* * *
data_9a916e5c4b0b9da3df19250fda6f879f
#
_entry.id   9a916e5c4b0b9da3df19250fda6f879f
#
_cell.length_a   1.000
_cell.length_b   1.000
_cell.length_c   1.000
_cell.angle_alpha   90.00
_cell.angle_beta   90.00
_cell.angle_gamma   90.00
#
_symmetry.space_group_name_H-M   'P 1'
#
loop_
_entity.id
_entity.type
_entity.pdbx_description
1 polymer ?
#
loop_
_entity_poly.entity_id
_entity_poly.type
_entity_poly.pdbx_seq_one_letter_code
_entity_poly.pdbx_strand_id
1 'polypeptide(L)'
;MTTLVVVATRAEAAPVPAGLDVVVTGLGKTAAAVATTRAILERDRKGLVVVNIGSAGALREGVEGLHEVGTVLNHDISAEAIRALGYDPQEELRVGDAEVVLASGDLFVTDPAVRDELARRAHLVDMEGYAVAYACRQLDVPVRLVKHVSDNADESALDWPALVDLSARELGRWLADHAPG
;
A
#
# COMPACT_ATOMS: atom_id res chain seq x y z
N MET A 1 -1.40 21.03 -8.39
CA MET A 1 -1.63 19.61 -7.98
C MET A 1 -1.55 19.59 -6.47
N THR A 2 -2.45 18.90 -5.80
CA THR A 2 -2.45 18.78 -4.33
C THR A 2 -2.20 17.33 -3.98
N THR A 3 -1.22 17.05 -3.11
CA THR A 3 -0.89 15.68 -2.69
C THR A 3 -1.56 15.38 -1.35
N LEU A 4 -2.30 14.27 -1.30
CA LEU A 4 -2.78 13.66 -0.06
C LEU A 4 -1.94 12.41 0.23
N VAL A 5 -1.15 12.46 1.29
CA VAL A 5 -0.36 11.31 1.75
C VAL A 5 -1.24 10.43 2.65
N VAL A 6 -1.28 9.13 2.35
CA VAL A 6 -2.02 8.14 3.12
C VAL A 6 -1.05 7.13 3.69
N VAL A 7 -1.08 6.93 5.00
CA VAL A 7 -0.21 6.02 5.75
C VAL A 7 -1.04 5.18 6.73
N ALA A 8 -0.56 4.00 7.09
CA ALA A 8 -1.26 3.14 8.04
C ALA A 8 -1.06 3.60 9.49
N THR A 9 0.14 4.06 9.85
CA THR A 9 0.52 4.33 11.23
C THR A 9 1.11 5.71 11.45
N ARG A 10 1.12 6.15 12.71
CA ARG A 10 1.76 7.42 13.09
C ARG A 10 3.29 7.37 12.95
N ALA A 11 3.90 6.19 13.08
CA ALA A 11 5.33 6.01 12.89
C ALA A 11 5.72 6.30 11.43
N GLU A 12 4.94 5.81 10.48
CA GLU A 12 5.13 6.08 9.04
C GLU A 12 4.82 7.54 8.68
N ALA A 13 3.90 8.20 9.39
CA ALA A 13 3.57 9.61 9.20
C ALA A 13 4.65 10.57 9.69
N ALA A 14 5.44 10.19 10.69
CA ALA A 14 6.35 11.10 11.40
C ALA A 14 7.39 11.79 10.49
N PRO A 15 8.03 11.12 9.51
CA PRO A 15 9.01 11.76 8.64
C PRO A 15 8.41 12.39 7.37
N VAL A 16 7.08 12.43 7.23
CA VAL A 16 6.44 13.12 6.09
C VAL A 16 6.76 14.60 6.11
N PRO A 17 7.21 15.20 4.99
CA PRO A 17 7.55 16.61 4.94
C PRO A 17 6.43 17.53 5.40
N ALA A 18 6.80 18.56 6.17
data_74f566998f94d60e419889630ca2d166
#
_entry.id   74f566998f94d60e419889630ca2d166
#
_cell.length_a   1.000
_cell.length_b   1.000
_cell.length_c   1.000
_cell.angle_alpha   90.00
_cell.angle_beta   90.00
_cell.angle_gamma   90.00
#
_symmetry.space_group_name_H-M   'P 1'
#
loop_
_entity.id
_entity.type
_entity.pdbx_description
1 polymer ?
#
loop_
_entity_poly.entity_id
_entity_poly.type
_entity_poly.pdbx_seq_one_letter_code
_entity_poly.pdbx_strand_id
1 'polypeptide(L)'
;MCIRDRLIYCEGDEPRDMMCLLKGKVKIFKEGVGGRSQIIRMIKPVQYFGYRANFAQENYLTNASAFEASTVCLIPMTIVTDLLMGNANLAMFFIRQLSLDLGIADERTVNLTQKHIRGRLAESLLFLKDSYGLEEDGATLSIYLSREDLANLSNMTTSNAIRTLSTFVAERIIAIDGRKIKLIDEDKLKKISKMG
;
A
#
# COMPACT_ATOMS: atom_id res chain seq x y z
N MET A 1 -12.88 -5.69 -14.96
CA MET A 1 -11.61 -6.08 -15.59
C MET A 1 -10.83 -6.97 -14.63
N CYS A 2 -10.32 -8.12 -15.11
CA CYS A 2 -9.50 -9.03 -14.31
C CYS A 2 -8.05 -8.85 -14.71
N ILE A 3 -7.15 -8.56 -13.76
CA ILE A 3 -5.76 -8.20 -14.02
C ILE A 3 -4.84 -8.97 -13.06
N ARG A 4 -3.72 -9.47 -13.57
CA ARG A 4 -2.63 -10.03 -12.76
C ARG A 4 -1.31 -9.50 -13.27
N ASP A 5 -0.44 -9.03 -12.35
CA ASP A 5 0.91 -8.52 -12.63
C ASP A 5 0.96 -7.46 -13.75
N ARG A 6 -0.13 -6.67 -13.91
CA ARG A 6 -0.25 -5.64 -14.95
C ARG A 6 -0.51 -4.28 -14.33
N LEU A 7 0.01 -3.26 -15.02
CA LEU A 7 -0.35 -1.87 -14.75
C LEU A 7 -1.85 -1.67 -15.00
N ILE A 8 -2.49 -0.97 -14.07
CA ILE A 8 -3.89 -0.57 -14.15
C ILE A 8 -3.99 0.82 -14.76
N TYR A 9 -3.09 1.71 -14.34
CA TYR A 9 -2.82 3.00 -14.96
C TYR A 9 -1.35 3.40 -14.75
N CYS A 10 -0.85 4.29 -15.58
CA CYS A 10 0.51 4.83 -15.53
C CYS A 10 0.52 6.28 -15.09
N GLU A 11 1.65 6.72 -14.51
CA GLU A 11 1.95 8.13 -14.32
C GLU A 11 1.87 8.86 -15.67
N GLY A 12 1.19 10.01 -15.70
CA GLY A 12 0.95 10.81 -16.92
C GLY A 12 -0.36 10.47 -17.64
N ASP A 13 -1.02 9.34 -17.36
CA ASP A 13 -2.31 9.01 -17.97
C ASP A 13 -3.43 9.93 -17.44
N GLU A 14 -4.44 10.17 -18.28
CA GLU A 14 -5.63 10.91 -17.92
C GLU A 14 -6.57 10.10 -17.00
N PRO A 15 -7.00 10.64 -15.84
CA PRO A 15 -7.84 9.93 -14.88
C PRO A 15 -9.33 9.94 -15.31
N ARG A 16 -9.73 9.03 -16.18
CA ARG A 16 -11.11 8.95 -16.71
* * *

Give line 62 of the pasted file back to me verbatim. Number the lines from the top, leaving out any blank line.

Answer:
CA ALA A 11 5.33 6.01 12.89